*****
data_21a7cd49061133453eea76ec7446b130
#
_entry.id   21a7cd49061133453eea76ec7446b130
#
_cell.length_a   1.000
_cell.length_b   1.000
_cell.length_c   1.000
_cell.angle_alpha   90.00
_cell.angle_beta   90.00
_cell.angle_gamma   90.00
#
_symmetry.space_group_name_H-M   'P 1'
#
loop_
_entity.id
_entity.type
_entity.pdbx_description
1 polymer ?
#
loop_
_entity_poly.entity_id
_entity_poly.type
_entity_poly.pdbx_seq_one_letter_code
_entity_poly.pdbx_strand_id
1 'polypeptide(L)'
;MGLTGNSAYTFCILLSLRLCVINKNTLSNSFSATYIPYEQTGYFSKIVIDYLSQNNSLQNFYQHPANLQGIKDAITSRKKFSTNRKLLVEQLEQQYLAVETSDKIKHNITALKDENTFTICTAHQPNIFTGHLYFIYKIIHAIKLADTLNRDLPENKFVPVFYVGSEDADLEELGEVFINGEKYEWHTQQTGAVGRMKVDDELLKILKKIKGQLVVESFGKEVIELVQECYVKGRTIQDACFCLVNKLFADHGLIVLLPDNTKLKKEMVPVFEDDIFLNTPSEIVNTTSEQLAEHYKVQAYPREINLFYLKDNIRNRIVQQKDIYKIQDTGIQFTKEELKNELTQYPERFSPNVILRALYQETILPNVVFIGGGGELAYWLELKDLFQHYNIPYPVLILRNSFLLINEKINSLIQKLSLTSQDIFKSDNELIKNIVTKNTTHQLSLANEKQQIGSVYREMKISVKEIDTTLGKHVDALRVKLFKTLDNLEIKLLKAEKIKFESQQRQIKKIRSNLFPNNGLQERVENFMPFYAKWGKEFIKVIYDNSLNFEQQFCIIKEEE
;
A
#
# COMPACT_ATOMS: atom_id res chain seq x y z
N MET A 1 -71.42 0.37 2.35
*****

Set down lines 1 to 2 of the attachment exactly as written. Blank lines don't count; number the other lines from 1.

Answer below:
data_21a7cd49061133453eea76ec7446b130
#